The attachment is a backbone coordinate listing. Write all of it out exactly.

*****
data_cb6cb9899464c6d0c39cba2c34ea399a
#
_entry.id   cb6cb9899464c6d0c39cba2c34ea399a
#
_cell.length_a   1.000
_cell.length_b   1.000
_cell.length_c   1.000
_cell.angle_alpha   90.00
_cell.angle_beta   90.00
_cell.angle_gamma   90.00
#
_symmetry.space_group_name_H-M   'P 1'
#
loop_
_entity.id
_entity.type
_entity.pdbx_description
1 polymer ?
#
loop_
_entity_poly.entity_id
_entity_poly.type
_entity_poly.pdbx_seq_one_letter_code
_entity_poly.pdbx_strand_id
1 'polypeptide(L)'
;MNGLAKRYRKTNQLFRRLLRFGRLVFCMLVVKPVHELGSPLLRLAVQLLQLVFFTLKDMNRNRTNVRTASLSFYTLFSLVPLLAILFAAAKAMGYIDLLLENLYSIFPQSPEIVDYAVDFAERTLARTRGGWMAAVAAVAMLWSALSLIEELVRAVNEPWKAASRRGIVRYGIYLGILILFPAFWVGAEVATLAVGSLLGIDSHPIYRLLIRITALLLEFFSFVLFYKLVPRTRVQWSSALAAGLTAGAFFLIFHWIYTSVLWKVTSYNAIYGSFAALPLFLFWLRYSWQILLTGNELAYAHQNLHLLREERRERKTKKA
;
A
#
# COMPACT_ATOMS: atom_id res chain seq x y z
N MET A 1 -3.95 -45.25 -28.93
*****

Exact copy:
data_cb6cb9899464c6d0c39cba2c34ea399a
#
_entry.id   cb6cb9899464c6d0c39cba2c34ea399a
#
_cell.length_a   1.000
_cell.length_b   1.000
_cell.length_c   1.000
_cell.angle_alpha   90.00
_cell.angle_beta   90.00
_cell.angle_gamma   90.00
#
_symmetry.space_group_name_H-M   'P 1'
#
loop_
_entity.id
_entity.type
_entity.pdbx_description
1 polymer ?
#
loop_
_entity_poly.entity_id
_entity_poly.type
_entity_poly.pdbx_seq_one_letter_code
_entity_poly.pdbx_strand_id
1 'polypeptide(L)'
;MNGLAKRYRKTNQLFRRLLRFGRLVFCMLVVKPVHELGSPLLRLAVQLLQLVFFTLKDMNRNRTNVRTASLSFYTLFSLVPLLAILFAAAKAMGYIDLLLENLYSIFPQSPEIVDYAVDFAERTLARTRGGWMAAVAAVAMLWSALSLIEELVRAVNEPWKAASRRGIVRYGIYLGILILFPAFWVGAEVATLAVGSLLGIDSHPIYRLLIRITALLLEFFSFVLFYKLVPRTRVQWSSALAAGLTAGAFFLIFHWIYTSVLWKVTSYNAIYGSFAALPLFLFWLRYSWQILLTGNELAYAHQNLHLLREERRERKTKKA
;
A
#
# COMPACT_ATOMS: atom_id res chain seq x y z
N MET A 1 -3.95 -45.25 -28.93